Facing the sea, the André Malraux Museum of Modern Art (MuMa) occupies a place open to space and light. This exceptional character of the site is underlined by The Signal, a sculpture by Henri-Georges Adam, which gives a concrete frame to part of a maritime landscape which has inspired quite a lot of the artists presented in the collections of the Museum. The MuMa, inaugurated in 1961 by André Malraux himself, is well-known for its collections of end of nineteenth and twentieth century art.
History of the creation of the Museum
The City Council of Le Havre decided in 1951 to have a new building constructed. After hesitating for quite a while, as to its uses and site, the project started in 1952, thanks to the combined efforts of Georges Salles, head of the Musées de France, and Reynold Arnoult, local artist and curator of the museums of the city.
For both of them, the question was not only to recreate a museum for the collections, thus replacing a building by another, but rather to reflect deeply about the fundamental functions of a museum. They meant to break away from the traditional model and try to generate constant artistic emulation. The Museum had to be able to offer conferences, film projections, concerts hence the necessity to multiply spaces inside, some devoted to exhibiting works of art, but also workshops, store rooms, cafeteria, photograph library, record library, book library. Therefore, even before it was considered the Museum should also serve as “Maison de la Culture”, the aim was to raise interest from all sorts of audiences and contribute to their artistic education.
This ambitious pilot project for the Museum, the most modern in Europe, was put into the hands of Guy Lagneau, dissident architect of the Perret Reconstruction Studio, and his associates, Raymond Audigier, Michel Weill and jean Dimitrijevic. For this new museum, at the junction point between Boulevard Albert 1er and the southern Sea Front, the architects think up a modular space with mobile partition walls, set in harmony with its maritime environment, following principles of transparence and flexibility. The architecture of the building, real cube of glass, steel and aluminum, receiving light from all sides, roof included, means to enlarge the dialogue the works of art hold with the landscape and light which were present at their birth. Figurehead of the city, placed at the entrance of the port, it is the first museum to have been erected after the war and claimed to be a manifesto for modern and minimal architecture.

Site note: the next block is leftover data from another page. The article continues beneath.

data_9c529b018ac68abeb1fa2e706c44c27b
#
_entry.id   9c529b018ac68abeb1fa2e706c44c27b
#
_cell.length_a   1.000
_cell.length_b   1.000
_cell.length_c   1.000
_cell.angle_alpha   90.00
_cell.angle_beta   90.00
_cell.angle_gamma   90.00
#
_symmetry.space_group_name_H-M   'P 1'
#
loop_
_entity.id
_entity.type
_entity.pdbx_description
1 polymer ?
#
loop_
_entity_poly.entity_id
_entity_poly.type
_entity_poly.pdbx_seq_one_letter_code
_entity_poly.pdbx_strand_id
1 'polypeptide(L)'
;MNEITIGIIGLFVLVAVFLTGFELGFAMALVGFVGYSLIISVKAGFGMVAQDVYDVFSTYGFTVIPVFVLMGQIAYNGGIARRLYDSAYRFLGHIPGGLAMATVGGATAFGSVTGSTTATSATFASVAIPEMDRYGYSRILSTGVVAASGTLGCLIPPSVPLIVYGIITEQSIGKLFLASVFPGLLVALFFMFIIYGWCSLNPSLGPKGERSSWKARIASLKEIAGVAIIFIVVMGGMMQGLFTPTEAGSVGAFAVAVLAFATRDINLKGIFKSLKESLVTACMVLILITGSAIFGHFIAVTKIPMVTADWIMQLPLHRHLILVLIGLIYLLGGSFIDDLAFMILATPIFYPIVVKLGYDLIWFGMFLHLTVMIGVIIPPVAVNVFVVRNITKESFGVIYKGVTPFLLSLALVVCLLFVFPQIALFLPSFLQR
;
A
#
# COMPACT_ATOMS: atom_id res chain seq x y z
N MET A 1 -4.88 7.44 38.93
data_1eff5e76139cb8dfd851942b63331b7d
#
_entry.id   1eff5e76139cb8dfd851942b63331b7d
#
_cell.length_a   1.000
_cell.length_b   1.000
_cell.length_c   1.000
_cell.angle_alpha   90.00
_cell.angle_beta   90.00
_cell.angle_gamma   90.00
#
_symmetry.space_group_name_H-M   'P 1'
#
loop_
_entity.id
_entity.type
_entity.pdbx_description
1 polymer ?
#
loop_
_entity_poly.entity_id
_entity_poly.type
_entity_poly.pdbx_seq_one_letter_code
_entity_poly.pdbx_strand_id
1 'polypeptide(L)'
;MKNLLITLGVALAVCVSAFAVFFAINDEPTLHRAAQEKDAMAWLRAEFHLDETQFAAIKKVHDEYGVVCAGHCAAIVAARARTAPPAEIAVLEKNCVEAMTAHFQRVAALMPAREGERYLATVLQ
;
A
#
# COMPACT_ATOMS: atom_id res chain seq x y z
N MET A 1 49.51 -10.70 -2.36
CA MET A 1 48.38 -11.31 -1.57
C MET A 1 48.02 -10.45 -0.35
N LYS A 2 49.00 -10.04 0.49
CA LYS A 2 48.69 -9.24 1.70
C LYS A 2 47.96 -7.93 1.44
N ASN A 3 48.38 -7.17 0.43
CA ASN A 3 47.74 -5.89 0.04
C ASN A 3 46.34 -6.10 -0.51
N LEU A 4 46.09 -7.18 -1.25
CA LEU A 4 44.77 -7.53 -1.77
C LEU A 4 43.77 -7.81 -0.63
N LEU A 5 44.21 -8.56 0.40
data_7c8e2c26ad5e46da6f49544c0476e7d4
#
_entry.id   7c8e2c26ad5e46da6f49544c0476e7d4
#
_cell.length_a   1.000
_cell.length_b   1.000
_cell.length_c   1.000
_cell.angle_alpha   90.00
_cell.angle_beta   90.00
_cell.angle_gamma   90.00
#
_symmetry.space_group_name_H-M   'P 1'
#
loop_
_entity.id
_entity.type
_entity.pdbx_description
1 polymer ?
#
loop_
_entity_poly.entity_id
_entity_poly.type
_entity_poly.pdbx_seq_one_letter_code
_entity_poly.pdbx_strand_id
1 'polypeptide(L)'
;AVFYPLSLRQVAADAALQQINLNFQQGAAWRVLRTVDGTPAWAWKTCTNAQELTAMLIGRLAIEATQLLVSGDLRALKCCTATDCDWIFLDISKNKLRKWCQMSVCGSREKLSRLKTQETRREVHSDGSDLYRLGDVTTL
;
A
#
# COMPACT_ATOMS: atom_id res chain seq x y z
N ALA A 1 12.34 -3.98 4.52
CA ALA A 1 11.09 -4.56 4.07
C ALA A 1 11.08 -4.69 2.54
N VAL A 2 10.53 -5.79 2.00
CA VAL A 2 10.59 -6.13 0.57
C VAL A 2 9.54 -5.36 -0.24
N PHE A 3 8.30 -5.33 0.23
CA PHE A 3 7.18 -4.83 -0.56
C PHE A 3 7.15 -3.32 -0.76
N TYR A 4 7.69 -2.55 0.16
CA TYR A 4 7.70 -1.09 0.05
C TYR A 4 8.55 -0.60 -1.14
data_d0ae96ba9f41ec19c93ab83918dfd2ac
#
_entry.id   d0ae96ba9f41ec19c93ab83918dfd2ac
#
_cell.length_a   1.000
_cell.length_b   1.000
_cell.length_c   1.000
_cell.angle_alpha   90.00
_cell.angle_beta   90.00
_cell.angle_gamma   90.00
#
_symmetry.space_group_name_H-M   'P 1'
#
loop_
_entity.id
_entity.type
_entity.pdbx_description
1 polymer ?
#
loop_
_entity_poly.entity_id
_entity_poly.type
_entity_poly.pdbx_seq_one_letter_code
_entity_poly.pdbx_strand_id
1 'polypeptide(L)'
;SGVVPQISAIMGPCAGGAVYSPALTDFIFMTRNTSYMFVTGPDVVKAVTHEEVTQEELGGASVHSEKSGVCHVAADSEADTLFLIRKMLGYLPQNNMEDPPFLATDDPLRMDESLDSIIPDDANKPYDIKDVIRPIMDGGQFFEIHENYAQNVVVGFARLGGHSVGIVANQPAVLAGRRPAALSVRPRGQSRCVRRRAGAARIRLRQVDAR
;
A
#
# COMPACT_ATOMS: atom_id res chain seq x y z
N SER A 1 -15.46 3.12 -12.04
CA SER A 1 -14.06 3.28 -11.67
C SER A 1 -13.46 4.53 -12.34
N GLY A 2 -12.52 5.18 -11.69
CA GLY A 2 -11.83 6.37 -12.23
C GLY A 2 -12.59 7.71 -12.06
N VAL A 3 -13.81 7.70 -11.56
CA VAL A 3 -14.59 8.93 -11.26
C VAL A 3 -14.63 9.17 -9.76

Its architecture and construction
Flexibility and transparence are the basis of this innovative project from a team of architects and engineers, all pioneers in their own fields, following closely the objectives set by Georges Salles, head of the Musées de France, and Reynold Arnoult, curator of the museums of the city.
At one end of a housing block typical of the reconstruction enacted in le Havre, the museum claims a break on two counts, one from the style of the reconstruction of the city as organized by Auguste Perret, but also and above all, a second one from the traditional aesthetics of this type of institution.
In December 1953, a model of the future museum was shown in Paris, at the National Museum of Modern Art, during the exhibition “De Corot à nos jours at the Museum of Le Havre” (“From Corot to present time at the Museum of Le Havre”). Actual construction however will only start at the end of 1958. In the meantime, the concept behind the museum has improved and, when André Malraux, French Minister of Culture, solemnly inaugurates the building on 24th June 1961, it has become Musée-Maison de la Culture.
The architecture of the museum from the start shows off the modernity of its programme as Museum cum Maison de la Culture. Inside the building, modernity generates avant-garde museographic solutions which radically alter the vision one may have of the collections. It allows flexibility of spaces, making it simpler to meet, in a smooth and efficient way, the demands of programming exhibitions, but also concerts, conferences and shows.
The Signal, monumental sculpture the French State ordered from Henri-Georges Adam to sit on the esplanade of the Museum- Maison de la Culture, properly belongs to the museum, being an integral part of its identity.
22 metres long, 7 metres high and weighing over 220 tonnes, the sculpture isolates a part of the landscape, frames it with concrete, and underlines the exceptional site the building occupies at the entrance of the harbour. Its implementation created a technical challenge for, although hollow and of great span, the monument sits on a base hardly a quarter of its length.
Its name, The Signal, which makes the meaning of the work explicit, was not apparently given it by the artist. The name appears in the press from 1959 onwards, and it appears on the National List of contemporary Art under that name. But, as far as the people of Le Havre are concerned, the name never really stuck, and the terms “the eye” or “the shuttle” are usually spontaneously used.
For the fifty years it spent without any protection from the prevailing winds, it was hit head-on by bad weather, a major cause of erosion. Getting restored, as part of the celebration programme of the museum’s fiftieth anniversary, returned it to its original state, at the same time enhancing the symbolic value of the dialogue it creates between the museum, the port and the sea. Restoration started in 2011, thanks to the support given by many sponsors and the DRAC (Direction Régionale des Affaires Culturelles).